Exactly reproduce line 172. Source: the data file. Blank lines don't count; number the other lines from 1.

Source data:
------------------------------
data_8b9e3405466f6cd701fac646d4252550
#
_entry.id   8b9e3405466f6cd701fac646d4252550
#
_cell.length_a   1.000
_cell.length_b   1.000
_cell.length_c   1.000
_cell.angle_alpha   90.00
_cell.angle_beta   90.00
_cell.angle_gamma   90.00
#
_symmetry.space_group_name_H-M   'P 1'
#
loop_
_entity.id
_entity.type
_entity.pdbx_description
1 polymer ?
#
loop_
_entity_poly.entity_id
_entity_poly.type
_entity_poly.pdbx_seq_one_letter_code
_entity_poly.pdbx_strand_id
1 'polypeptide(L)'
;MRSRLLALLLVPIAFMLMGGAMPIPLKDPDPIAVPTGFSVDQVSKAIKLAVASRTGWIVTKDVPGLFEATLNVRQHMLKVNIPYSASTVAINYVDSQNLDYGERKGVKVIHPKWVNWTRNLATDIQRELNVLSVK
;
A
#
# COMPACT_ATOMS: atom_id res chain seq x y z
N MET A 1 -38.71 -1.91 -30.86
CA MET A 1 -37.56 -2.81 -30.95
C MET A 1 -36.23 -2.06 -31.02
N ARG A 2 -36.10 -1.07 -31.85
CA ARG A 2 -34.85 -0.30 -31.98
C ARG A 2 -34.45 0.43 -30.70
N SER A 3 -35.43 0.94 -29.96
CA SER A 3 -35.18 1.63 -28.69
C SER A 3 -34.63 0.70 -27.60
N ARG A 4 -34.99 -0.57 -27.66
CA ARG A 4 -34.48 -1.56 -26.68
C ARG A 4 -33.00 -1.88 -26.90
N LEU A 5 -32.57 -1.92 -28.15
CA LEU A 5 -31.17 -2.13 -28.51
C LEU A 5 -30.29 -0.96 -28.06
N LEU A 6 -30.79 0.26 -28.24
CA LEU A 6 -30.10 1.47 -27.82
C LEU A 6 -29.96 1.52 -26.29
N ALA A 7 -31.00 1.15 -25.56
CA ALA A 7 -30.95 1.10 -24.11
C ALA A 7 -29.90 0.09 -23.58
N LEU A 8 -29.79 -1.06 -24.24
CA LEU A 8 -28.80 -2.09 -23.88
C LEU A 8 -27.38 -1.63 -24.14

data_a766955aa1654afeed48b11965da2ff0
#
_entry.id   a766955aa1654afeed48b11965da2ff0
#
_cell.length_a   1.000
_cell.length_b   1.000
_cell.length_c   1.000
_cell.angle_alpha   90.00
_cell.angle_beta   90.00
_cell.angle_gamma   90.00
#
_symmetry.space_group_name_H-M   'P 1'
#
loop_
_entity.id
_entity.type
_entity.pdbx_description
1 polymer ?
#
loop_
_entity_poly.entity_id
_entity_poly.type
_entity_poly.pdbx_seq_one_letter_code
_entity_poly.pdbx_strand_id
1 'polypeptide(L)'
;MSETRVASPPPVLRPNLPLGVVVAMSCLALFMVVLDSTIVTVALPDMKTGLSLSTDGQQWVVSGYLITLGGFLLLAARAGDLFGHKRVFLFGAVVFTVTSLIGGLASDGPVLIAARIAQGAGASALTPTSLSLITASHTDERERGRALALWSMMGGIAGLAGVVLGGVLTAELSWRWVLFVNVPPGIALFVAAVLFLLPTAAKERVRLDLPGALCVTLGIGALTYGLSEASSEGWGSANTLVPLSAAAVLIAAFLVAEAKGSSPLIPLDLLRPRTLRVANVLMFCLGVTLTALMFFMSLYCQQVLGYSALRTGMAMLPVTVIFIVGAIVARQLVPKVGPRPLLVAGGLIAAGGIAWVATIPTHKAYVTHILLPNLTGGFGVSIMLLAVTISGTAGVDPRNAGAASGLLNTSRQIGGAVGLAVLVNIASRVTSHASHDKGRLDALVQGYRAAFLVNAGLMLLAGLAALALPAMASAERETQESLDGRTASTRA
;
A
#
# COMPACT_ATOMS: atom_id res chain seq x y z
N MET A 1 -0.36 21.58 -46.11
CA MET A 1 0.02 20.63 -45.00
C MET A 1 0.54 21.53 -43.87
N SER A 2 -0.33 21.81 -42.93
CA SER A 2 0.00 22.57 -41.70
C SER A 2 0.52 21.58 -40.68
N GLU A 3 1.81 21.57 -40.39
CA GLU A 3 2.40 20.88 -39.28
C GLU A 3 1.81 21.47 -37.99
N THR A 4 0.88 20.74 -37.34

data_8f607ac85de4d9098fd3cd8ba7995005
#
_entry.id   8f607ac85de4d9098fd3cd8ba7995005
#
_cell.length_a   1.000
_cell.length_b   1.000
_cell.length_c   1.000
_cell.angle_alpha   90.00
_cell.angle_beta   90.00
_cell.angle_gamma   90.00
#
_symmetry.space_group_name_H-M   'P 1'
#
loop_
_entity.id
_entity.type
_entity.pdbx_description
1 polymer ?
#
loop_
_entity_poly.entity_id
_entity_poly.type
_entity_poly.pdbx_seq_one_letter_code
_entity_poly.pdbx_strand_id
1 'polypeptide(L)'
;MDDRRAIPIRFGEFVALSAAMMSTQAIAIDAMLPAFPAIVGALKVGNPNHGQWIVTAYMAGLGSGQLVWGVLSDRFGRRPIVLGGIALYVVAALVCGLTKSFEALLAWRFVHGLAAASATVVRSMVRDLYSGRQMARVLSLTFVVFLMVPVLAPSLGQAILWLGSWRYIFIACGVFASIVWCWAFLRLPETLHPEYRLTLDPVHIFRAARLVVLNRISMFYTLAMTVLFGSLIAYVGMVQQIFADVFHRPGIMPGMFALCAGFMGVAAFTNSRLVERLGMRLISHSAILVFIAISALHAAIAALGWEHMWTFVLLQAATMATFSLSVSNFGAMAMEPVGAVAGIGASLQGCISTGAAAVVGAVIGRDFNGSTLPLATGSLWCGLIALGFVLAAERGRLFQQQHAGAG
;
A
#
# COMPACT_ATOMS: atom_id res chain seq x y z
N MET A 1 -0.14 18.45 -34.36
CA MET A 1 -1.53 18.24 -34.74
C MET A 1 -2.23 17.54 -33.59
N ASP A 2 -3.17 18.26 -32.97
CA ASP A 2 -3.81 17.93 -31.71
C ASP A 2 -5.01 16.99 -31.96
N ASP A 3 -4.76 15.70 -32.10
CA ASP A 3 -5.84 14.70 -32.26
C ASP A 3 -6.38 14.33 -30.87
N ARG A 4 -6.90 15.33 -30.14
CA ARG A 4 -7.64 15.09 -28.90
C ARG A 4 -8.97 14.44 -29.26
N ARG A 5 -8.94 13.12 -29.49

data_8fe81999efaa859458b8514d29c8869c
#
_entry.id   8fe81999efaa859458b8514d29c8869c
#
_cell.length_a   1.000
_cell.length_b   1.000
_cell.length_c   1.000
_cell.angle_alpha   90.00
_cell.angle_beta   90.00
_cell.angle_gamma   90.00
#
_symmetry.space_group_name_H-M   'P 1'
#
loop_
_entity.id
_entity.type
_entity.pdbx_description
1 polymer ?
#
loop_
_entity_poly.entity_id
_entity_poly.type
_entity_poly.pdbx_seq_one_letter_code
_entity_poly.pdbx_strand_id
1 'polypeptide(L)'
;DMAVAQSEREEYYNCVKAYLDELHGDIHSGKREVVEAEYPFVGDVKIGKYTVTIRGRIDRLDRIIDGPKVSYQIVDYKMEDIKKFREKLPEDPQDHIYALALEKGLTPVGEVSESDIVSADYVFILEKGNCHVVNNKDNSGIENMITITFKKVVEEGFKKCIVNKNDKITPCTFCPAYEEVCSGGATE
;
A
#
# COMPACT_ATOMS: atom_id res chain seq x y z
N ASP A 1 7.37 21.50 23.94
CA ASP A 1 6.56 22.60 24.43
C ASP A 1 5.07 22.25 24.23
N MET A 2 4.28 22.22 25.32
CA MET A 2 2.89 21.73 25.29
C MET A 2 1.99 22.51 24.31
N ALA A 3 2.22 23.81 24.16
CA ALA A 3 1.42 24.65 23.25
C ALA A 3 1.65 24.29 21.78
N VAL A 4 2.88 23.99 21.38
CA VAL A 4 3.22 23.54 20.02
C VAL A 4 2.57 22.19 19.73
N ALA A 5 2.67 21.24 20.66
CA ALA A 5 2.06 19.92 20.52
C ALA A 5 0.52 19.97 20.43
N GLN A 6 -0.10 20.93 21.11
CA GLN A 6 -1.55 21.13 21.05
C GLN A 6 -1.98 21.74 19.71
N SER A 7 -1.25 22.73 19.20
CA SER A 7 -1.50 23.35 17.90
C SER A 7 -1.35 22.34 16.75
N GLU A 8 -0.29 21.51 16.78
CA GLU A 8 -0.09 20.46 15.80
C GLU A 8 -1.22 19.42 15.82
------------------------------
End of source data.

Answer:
CA MET A 2 2.89 21.73 25.29